[originally posted to Blogcritics]
In the late 1960s, a new era of motorsport began on both sides of the Atlantic. In Britain, the Lotus Formula One team turned its cars into rolling billboards for Gold Leaf tobacco, while in America, Mattel made a deal with drag racers Don “The Snake” Prudhomme and Tom “The Mongoose” MacEwen to promote a new line of toy cars called Hot Wheels.
Today, racing cars at almost every level are covered with advertisers’ logos – and the drivers stay in luxury hotels instead of cheap motels, and never have to worry about race promoters stiffing them for a hundred bucks. And thanks mainly to Prudhomme and MacEwen, drag racing became a pretty big deal – not F1 or NASCAR big, of course — but popular enough for huge corporate sponsors and worldwide television deals.
Snake and Mongoose tells the story of how these legendary racers became friends and business partners off the track, and dedicated rivals on it. Sadly, while the film is actually produced by the National Hot Rod Association, it probably could have used more corporate sponsorship. The filmmakers had only a limited budget, and it shows in almost every scene.
“Snake” was already one of the top drag racers in southern California when MacEwen adopted the nickname “Mongoose,” directly in response, complete with a cartoon mascot. That set the tone for their respective careers: Prudhomme would go on to become the most successful drag racer in history, while MacEwen – himself a formidable opponent on the track, and often the only man who could mount a serious challenge to Prudhomme – was a genius at marketing and promotion. The deal with Mattel was his idea, and many young boys were thrilled to find Hot Wheels Snake & Mongoose racing sets under the Christmas tree.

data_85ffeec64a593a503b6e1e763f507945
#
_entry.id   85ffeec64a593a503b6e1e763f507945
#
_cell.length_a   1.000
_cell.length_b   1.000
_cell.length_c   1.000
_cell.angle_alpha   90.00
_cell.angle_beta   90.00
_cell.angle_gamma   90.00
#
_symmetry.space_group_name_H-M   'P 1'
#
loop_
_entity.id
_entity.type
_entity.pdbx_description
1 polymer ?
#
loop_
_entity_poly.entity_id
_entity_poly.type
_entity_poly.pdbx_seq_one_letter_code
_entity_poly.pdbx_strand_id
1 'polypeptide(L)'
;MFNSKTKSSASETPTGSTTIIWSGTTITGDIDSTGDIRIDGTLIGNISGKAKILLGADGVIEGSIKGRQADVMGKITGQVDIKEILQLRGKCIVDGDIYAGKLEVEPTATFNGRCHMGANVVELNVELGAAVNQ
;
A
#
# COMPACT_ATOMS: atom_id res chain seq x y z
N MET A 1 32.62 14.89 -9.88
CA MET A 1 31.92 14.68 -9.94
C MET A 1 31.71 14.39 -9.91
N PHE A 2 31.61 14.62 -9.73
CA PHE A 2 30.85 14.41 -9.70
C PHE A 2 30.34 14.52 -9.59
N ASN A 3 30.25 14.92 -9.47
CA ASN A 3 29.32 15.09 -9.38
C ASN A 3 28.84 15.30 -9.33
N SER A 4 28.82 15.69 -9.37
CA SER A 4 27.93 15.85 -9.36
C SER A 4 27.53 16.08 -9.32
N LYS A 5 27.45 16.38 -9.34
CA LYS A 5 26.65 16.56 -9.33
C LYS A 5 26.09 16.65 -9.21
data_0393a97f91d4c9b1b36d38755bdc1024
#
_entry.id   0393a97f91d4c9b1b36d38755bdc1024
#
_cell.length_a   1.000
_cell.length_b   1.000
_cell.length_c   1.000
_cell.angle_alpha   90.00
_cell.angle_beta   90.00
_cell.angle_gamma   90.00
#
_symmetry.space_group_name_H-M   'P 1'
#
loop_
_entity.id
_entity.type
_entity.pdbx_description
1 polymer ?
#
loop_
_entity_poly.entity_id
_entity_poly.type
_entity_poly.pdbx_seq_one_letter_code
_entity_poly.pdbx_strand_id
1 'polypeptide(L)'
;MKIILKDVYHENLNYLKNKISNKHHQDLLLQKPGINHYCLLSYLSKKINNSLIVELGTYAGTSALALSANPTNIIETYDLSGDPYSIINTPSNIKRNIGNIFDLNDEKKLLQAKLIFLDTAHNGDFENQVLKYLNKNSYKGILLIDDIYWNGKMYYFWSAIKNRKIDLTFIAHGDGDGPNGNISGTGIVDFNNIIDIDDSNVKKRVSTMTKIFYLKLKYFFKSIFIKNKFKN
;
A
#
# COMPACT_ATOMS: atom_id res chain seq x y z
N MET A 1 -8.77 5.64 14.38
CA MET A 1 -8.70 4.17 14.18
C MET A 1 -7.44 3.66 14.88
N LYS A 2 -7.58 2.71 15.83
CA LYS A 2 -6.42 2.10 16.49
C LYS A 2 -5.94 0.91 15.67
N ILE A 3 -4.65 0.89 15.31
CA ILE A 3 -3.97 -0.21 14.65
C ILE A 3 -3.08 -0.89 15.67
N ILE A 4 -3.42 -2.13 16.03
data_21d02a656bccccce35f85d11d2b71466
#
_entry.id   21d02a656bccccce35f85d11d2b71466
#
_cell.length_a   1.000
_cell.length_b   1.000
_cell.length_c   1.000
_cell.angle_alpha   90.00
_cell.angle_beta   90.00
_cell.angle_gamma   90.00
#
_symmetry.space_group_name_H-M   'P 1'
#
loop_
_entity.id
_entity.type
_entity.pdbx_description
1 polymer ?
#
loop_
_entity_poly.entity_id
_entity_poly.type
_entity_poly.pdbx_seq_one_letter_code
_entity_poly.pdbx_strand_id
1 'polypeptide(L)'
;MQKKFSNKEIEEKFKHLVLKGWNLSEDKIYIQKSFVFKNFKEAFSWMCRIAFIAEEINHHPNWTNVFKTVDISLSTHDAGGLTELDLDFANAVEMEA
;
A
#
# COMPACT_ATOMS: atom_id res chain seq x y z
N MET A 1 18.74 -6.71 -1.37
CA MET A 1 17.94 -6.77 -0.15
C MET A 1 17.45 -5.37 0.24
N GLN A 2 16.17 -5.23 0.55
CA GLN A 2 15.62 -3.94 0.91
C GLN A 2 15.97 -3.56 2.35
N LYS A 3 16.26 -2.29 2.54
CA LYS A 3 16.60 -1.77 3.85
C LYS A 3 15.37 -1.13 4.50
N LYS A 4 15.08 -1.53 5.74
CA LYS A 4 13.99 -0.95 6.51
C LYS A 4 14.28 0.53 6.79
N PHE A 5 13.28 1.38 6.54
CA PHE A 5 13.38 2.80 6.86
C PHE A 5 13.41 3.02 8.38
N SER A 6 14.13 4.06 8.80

Mattel (represented here by a slick executive played by ER’s Noah Wyle, probably the most recognizable actor in the film) ultimately decided to move on, however, and the Prudhomme/MacEwen partnership broke up in the early ’70s. But they eventually patched things up and maintained a friendly but fierce rivalry, culminating with their legendary race at the 1978 U.S. Nationals – just days after MacEwen’s young son passed away from leukemia.
Leads Jesse Williams and Richard Blake have the charisma to play these larger-than-life characters, but they’re stuck with some truly leaden dialogue. Director Wayne Holloway uses actual drag racing footage from the period, and strangely enough, that’s the best and worst thing about the movie. There’s no effort to make the newly filmed scenes blend seamlessly with the old movies, and the constant cutting back and forth is jarring.
The movie is filled with distracting anachronisms – music, fashions and corporate logos much newer than the time period in which the scenes are set – as well. Worst of all, much the movie was obviously filmed in just one location, meant to represent drag strips all over the country. Footage of one brutal crash is immediately followed by a scene meant to show the immediate aftermath, but filmed in an area that physically looks nothing like the track where the crash occurred, with only a handful of extras instead of the massive crowd that attended the real race.
Dedicated race fans should enjoy Snake and Mongoose and its portrayal of late-sixties car culture, but the film’s deficiencies may unfortunately keep it finding a wider audience. This is a great story that deserves a better movie.
Technical notes: these engines and screeching tires sound fantastic, but the video is somewhat grainy, and some of the old racing film looks incomprehensible when formatted for a modern TV. Special features are sparse: a behind-the-scenes feature, and that’s about it.